Julie Fershtman is considered to be one of the nation's leading attorneys in the field of equine law. A frequent author and speaker on legal issues, she has written over 400 published articles, three books, and has lectured at seminars, conventions, and conferences in 29 states on issues involving law, liability, risk management, and insurance. For more information, please also visit www.fershtmanlaw.com and www.equinelaw.net, and www.equinelaw.info.View All Posts by Author ›
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Julie Fershtman, author of our popular and prolific Equine Law Blog, was interviewed by the State Bar of Michigan. The interview, which called Fershtman "Lawyer-Blogger," discussed our Equine Law Blog. We truly believe that this blog is the nation's most active blog serving the equine industry on equine law topics, and we thank you for visiting it. Read more here.
Julie Fershtman’s Recent and Upcoming Equine Law Speaking Engagements Include:
National Conference on Equine Law in Louisville, Kentucky on April 29, 2020. Topic will be on Waivers/Releases of Liability Involving Minor Participants.
U.S. Hunter Jumper Association (USHJA) Annual Convention in Denver, Colorado on December 10, 2019. Topic will be on Equine Liability.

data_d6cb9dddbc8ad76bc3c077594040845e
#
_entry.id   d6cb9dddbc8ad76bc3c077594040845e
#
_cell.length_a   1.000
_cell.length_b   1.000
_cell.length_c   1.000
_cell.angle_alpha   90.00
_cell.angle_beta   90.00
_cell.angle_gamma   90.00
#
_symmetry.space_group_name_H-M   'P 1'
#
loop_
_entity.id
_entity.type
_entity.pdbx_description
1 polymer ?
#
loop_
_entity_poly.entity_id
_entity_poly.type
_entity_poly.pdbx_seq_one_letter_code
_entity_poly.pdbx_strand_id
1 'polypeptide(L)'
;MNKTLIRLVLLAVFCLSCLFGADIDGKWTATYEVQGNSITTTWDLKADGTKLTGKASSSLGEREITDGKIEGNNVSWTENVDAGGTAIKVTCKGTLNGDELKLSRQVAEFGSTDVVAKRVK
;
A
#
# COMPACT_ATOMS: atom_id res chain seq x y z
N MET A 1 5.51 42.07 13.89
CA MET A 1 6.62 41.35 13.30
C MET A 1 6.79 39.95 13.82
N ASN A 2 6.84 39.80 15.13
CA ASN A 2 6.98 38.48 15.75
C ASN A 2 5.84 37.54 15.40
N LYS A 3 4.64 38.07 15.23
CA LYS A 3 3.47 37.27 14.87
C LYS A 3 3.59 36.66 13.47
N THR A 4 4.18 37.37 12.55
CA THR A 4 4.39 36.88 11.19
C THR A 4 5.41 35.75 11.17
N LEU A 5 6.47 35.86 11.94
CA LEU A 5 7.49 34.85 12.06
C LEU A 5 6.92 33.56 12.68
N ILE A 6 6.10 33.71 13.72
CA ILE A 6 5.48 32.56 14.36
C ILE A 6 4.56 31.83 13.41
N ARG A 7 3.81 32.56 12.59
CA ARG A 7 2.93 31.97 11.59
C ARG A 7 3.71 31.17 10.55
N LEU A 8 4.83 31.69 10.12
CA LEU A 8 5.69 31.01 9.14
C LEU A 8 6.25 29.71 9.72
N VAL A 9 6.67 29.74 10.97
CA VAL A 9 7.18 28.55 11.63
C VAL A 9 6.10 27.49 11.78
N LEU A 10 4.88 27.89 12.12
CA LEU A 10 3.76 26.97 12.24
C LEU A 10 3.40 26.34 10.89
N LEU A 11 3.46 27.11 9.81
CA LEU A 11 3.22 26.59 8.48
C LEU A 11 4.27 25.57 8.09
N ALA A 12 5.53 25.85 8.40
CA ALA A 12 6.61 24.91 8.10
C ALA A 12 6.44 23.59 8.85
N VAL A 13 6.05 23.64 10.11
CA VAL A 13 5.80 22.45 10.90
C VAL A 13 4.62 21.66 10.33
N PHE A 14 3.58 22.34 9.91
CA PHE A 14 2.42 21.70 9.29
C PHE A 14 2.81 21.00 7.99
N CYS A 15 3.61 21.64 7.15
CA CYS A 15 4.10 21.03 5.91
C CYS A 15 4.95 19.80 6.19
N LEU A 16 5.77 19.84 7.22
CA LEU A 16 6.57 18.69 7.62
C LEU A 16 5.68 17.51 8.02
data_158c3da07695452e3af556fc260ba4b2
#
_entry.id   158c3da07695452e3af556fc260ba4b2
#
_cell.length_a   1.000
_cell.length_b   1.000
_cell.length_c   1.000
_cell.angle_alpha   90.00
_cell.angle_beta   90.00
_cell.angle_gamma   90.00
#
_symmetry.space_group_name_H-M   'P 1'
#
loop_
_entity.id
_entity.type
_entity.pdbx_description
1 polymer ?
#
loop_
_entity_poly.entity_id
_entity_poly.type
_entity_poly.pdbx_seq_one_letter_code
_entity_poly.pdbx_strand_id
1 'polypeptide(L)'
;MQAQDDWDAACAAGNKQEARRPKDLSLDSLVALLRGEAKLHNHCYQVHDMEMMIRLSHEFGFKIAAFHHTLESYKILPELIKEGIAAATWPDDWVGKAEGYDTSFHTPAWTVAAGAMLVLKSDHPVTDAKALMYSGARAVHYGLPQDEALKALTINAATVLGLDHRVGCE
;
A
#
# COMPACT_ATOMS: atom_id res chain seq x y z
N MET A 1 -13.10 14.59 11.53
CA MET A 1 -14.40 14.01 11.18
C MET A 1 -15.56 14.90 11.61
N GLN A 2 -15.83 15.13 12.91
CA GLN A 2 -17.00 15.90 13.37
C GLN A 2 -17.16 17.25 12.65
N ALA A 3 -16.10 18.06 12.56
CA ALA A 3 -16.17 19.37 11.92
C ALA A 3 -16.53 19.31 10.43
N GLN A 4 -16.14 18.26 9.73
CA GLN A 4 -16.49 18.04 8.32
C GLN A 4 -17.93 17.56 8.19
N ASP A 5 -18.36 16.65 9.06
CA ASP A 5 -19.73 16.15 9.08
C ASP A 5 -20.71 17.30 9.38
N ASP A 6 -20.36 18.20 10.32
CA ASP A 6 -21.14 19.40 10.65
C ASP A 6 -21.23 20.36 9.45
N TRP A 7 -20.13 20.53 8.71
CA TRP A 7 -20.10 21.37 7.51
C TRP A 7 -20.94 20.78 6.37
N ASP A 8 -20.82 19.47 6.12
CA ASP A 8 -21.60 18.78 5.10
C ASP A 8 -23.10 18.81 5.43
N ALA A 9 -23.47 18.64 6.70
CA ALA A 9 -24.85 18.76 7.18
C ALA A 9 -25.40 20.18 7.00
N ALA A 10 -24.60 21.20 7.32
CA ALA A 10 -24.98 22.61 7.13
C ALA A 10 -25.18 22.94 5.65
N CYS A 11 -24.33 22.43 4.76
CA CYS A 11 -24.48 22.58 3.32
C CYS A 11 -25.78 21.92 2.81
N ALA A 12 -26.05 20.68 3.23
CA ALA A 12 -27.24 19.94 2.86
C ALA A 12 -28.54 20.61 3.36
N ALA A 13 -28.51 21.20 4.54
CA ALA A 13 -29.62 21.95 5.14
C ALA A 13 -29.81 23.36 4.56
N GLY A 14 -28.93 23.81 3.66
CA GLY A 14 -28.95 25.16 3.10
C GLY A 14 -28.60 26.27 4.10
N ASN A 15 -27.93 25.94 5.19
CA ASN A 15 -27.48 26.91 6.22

IRMI Emmett J. Vaughan Agribusiness Conference (“AgriCon”) in Sacramento, CA (April 2019), and Richmond, VA (June 2019) and in Des Moines, IA (September 2019), on topics of “Equine Activity Liability Acts” and “Equine Mortality Insurance Disputes.”
National Conference on Equine Law in May 2019 in Lexington, KY, on the topic of “Equine Activity Liability Act Updates” and liabilities involving hosting of equine clinics.
Agricultural Claims Conference in Kansas City, MO, in March 2019 on topics of “Loose Livestock Liabilities.”
2018 American Bar Association Annual Meeting in Chicago, IL, on “Equine Mortality Coverage and Disputes.”
November 2018, American Horse Council webinar on “Equine Liability.”
Honors & Recognitions
Equine lawyer, Julie Fershtman, has received these prestigious equine industry awards from respected equine organizations:
"Excellence in the Advancement of Animal Law Award" - American Bar Association Tort Trial & Insurance Law Section Animal Law Committee